Sunday, 17 March 2013

Playback 2012

I only have a vague memory of Playback a film released on my birthday a year ago which as with Shark Night I believe involved the baddies filming their victims and which  also involve a corrupt policeman. However I may have confused this story with another about supernatural power unleashed and which threatens everyone in the university based town. The film was made for under $10 million and grossed over $250 million amazing


Contraband (2008)

I remained open mouthed in disbelief at the morality of Contraband, watched because it featured Mark Walhberg who I have got to know as an actor through the TV series about New York’s finest the NYPD Blue Bloods.  In this film Mark, having married (Kate Beckinsale) had settled into a law abiding and respectable life with their two young sons, having previously been a drug courier.


When customs approach the ship in which his brother is bringing in huge consignment of drugs, these are dumped in the Mississippi River to the disbelief of those who had paid for the supply to be brought in. Mark operates a construction business with a best family friend who is also a former drug running associate and in order save his brother’s neck and threats against his family, Mark with his brother and another friend join the crew of the smuggling ship to visit Panama to buy $10 million in fake bills for entry into the USA to sell on return to raise the $, 7 million debt. On arrival they find that the counterfeit money is badly made and they go to a drugs war lord who can provide better quality. He insists they participate in a robbery which involves the contents of an escorted armoured vehicle. The robbery is partially successfully in that he contents are removed, a multimillion pound Jackson Pollock creation. The ambush is itself ambushed by the police/military and drug baron and his men are killed/captured leaving Mark and co with the painting and the money which they take back to the ship in their van. Some of the funds are used to purchase drugs unknown to mark until later. When Mark finds out he says they will be dumped before they get back to port. The complications multiply for the Captain in league with the drug runners warns the Border agency in advance of docking and they check out Mark’s van and find nothing.  Mark has got the drugs back on land and secreted at the home of the ship’s captain so when he is forced by those owed money to show them where the drugs are kept he takes them to the house of the Captain and gets away just as the police arrive to captured the  “real” villains.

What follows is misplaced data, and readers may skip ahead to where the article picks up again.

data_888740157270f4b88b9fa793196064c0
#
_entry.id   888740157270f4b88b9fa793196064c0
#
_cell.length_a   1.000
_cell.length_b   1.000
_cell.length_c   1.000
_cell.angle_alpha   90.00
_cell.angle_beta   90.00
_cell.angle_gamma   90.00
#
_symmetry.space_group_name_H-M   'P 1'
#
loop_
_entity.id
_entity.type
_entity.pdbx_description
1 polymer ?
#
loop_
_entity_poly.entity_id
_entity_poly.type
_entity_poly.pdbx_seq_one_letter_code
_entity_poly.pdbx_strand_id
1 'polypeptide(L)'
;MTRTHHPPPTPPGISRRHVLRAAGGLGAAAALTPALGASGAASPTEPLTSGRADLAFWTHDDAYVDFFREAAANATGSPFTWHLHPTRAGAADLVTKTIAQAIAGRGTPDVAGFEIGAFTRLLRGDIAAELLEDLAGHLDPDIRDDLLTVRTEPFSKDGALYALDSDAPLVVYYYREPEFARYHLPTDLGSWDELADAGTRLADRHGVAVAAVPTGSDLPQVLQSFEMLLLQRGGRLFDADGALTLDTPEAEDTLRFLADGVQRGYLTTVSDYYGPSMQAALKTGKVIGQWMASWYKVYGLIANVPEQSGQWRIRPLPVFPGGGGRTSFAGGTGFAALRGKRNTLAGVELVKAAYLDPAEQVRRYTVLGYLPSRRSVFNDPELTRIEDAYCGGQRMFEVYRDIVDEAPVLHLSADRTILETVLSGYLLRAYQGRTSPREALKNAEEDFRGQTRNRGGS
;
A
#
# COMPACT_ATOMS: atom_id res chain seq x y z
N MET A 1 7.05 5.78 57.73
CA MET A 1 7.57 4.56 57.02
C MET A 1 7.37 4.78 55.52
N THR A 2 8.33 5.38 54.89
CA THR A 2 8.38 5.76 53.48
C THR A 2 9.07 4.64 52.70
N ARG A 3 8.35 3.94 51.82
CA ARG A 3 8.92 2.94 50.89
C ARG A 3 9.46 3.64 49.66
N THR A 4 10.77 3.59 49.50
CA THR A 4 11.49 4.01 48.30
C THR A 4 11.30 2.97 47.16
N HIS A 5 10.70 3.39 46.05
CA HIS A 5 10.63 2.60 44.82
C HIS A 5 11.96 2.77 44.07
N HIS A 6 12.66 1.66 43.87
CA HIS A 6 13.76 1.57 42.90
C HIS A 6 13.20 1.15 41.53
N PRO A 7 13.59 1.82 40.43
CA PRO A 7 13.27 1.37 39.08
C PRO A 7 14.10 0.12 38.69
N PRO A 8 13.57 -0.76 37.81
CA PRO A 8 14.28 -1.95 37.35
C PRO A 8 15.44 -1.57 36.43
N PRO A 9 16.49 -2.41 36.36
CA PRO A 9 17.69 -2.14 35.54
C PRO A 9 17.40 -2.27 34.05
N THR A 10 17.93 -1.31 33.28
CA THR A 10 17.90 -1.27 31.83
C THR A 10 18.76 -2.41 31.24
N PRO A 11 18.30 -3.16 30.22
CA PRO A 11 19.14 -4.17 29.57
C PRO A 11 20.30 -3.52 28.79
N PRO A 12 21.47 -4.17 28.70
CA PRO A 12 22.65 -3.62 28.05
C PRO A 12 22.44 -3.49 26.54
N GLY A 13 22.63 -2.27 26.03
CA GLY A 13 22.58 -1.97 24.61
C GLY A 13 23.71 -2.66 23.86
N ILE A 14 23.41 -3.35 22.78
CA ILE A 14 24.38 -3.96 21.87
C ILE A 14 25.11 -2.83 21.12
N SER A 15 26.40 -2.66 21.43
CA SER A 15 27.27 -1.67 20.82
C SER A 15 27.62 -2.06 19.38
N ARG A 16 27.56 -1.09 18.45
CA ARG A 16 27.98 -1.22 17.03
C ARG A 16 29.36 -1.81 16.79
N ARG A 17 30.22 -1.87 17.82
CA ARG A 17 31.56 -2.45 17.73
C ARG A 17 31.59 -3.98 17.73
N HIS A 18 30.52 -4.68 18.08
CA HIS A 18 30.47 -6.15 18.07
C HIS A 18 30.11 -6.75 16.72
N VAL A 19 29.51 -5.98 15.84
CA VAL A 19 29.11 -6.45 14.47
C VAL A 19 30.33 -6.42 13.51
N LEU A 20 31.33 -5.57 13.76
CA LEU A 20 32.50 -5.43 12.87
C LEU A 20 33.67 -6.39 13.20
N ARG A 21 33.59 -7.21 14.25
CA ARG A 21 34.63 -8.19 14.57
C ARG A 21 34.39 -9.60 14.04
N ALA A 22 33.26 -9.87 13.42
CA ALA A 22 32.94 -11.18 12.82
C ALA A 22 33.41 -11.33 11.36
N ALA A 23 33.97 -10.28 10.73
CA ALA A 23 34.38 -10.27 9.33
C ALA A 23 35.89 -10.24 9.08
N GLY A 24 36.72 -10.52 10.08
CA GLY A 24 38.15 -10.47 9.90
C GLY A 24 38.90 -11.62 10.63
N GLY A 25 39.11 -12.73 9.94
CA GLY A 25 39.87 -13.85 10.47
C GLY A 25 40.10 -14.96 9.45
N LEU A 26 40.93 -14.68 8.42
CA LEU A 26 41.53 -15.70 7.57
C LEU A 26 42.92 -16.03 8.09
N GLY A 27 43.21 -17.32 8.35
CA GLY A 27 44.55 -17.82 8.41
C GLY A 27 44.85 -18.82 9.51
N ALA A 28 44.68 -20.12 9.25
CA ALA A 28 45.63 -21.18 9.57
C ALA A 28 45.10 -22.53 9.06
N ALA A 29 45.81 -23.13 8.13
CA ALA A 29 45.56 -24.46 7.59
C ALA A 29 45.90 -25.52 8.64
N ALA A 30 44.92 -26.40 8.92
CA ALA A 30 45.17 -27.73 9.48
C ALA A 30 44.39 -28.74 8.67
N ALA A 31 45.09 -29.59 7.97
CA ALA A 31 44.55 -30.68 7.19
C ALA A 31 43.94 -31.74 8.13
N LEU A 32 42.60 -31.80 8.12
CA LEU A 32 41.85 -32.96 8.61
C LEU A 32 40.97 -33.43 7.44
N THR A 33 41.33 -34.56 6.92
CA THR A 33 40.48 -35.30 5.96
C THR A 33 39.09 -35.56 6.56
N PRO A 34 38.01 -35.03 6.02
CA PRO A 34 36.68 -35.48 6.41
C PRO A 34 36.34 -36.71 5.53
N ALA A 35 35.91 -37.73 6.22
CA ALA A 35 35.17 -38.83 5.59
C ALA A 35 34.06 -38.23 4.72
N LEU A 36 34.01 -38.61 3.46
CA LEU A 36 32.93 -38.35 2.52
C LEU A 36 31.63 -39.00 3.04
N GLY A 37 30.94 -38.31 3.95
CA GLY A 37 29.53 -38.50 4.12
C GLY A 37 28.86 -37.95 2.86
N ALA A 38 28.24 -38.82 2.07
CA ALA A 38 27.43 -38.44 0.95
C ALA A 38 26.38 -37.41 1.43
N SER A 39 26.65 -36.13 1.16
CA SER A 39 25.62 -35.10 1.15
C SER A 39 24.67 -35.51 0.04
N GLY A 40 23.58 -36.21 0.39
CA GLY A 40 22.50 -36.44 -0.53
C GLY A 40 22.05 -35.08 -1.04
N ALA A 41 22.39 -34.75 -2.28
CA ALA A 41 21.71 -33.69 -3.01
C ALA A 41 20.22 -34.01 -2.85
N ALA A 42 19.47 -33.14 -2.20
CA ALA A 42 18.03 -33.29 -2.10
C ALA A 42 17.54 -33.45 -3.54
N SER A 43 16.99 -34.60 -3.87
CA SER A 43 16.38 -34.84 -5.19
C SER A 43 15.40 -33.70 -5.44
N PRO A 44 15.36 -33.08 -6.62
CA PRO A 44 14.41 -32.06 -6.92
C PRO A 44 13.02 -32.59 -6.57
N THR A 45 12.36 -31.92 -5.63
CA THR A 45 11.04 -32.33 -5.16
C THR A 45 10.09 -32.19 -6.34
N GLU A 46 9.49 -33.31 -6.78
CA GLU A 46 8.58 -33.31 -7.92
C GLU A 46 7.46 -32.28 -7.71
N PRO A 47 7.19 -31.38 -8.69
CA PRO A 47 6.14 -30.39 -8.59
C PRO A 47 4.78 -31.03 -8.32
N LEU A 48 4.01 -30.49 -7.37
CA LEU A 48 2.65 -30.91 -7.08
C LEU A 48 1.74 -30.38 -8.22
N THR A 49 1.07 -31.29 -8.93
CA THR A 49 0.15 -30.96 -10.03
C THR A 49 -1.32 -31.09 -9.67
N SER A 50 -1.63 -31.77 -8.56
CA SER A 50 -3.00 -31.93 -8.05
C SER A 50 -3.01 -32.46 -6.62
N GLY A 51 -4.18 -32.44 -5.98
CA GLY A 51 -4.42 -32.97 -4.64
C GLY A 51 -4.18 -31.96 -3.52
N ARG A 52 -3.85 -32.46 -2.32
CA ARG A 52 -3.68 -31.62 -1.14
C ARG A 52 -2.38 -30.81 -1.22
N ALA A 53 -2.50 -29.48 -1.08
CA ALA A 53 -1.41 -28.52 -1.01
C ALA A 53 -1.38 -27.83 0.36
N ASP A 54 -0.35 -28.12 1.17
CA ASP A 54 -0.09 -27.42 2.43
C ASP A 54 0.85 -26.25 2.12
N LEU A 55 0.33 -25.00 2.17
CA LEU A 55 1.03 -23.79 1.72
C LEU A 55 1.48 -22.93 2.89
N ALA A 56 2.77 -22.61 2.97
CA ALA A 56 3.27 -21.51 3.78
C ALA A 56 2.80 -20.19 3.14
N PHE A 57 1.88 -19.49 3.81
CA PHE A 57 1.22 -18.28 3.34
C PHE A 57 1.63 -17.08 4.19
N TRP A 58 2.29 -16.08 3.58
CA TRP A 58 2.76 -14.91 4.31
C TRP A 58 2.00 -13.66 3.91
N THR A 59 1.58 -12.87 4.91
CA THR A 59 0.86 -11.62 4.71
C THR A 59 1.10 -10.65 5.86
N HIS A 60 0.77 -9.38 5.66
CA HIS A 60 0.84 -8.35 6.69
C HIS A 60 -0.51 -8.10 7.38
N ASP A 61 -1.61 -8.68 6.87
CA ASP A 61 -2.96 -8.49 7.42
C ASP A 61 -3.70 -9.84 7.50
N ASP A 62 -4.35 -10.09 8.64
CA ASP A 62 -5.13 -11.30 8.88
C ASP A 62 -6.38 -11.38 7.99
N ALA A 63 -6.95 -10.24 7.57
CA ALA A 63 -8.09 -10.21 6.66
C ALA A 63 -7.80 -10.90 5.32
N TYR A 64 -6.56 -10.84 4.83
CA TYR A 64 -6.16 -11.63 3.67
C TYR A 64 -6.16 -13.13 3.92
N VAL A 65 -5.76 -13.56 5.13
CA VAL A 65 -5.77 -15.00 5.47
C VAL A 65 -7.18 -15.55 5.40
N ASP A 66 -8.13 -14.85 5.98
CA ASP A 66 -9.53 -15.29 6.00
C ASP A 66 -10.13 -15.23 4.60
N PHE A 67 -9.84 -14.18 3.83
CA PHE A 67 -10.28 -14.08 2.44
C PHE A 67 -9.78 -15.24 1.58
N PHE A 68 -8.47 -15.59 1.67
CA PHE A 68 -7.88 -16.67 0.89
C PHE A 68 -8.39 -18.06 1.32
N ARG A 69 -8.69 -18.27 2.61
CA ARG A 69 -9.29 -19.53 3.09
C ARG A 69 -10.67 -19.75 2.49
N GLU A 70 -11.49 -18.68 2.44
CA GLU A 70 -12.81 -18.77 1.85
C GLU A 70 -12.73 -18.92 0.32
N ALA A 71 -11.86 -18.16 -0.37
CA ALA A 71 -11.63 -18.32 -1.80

Meanwhile while away and fearful of the threats made to his wife and son Mark has an arranged for his business partner to protect them, not knowing as we do that in fact it is the business partner behind the original drugs deal and the present deal in order to pay off his substantial gambling debts with interest to the mob. When Mark’s wife realises who the traitor is she accidentally bangs her head and appears dead, so the businesses partner take her body which he covers in plastic sheets and places in yet to be concreted foundations for the building site the company is working on.


Fortunately Mark also works out the treachery of his partner and goes in search of the man and the whereabouts of his missing wife. He is told she is dead, rings her cell phone and hears it ringing in the concrete trench just in time. If this was not miraculous enough. The two brothers retrieve the $10 million of fake notes dumped in the river before the arrival of border control agents. They also buy the van back at a police auction for the Pollock art work which is still in the van as paint splattered canvass said to have a value of $20 million. The film closes will his family enjoying life in a luxury waterfront property.








Shark Night 3D (2011)